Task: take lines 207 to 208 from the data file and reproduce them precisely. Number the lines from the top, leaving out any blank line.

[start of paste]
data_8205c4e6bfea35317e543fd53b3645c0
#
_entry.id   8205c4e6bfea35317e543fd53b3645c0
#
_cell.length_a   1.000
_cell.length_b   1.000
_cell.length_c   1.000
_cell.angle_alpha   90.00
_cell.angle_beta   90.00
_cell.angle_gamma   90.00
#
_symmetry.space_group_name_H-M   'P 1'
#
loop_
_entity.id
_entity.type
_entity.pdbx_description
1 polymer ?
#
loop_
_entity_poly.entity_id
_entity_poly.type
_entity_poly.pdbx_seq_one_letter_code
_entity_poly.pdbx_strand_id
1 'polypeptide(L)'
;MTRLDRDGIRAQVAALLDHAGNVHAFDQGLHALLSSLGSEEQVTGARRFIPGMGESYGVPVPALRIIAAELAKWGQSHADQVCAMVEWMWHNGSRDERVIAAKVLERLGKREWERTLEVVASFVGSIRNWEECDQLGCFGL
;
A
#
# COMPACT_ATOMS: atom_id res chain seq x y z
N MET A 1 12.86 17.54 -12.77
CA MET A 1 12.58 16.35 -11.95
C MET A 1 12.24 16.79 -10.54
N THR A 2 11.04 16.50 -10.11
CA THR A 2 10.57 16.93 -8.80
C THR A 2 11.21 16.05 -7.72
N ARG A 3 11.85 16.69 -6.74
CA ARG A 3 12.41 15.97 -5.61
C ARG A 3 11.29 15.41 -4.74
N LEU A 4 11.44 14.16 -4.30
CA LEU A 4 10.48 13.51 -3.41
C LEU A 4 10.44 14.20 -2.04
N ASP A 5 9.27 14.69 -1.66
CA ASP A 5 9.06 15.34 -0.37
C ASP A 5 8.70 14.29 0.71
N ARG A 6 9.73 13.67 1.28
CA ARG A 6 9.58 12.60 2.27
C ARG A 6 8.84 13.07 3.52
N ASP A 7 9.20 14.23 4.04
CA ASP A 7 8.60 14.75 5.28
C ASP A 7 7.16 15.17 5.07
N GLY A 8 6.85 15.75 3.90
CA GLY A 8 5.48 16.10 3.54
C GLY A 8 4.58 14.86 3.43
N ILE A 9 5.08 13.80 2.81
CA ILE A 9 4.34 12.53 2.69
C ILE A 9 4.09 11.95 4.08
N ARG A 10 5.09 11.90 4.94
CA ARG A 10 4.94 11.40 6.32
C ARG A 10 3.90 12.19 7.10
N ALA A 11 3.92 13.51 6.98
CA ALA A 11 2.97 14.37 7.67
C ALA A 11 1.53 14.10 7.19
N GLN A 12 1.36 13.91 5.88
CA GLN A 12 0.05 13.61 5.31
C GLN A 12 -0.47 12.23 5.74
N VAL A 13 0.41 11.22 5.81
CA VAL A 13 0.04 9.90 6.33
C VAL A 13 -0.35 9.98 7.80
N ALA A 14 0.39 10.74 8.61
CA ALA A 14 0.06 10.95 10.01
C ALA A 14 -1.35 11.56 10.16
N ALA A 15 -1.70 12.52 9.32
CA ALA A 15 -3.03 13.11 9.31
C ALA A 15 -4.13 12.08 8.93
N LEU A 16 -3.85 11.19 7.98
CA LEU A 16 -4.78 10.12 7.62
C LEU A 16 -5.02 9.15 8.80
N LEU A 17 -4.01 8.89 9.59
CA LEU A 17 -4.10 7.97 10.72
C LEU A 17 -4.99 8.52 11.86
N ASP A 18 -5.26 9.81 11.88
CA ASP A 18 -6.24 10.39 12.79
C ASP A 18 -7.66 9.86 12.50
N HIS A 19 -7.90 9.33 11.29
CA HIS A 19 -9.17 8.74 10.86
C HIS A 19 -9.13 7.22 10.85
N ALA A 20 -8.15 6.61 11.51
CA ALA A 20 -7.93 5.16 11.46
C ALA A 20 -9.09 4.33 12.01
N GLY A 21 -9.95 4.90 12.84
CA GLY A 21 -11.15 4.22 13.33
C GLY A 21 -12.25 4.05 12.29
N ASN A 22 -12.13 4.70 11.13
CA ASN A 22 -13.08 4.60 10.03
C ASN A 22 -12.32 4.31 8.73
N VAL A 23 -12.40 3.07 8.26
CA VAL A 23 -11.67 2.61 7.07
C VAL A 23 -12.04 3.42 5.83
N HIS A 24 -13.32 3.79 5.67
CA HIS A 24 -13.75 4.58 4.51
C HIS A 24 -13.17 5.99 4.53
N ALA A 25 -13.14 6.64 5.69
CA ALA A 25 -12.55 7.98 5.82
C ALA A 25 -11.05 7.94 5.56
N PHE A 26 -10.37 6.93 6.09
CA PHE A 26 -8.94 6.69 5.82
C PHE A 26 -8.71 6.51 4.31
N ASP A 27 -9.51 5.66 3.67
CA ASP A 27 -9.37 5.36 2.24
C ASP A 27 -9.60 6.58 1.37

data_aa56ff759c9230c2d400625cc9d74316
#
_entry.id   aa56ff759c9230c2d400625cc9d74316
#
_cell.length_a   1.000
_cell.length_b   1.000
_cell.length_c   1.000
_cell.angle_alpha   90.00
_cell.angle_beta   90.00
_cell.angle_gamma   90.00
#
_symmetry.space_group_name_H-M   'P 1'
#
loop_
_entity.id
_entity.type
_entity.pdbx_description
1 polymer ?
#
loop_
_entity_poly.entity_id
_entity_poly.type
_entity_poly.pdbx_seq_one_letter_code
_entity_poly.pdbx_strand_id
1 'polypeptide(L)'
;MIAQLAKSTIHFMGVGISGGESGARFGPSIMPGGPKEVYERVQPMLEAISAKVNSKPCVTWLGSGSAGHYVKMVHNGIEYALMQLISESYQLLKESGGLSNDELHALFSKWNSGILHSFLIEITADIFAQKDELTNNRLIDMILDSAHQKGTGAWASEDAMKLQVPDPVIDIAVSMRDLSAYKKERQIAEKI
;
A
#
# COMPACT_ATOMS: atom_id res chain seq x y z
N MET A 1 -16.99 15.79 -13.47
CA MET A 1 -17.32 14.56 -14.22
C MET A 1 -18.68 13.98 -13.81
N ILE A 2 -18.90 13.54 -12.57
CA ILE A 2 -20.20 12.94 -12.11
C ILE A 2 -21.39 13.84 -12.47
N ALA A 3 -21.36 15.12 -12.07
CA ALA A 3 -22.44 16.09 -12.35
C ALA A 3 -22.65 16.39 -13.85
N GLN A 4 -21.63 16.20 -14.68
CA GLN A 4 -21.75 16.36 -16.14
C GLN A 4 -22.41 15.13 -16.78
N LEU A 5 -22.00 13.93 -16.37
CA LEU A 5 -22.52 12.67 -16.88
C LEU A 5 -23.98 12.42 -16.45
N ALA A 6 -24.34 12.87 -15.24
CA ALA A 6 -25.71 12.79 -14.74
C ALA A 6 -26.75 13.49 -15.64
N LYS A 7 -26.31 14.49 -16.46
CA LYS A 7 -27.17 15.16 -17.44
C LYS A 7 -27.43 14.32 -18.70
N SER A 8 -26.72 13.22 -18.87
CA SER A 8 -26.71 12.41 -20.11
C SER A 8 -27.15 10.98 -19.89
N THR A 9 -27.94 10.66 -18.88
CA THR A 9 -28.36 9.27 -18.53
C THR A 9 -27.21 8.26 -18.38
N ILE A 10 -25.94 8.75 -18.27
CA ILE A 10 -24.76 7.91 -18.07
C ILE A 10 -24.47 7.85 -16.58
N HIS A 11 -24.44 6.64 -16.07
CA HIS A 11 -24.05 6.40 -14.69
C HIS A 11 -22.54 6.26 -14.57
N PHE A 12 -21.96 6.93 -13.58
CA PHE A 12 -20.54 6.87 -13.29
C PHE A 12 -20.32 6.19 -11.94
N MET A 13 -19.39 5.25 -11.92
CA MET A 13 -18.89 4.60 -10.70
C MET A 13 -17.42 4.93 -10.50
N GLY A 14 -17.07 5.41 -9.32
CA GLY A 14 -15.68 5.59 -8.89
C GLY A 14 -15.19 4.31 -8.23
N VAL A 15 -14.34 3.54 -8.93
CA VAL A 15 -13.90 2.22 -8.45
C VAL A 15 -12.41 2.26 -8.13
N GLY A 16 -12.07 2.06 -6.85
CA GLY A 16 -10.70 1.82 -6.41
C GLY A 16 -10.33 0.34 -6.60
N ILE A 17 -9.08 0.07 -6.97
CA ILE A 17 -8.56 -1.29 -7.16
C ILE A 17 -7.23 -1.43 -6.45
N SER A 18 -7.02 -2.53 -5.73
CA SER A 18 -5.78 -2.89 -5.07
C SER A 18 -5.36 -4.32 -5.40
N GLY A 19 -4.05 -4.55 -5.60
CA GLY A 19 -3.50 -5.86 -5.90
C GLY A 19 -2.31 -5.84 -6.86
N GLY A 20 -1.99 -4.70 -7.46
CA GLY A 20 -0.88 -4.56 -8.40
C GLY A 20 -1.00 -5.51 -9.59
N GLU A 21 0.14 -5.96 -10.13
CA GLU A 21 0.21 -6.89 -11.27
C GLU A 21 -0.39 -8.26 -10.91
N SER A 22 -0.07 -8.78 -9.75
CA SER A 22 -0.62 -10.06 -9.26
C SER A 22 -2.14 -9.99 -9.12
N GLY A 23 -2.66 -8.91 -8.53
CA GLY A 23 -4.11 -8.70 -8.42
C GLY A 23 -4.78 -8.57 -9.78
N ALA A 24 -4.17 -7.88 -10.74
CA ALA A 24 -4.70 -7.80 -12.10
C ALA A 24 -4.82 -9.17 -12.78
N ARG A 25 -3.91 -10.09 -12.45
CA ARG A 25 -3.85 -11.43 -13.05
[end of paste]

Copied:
C SER A 22 -2.14 -9.99 -9.12
N GLY A 23 -2.66 -8.91 -8.53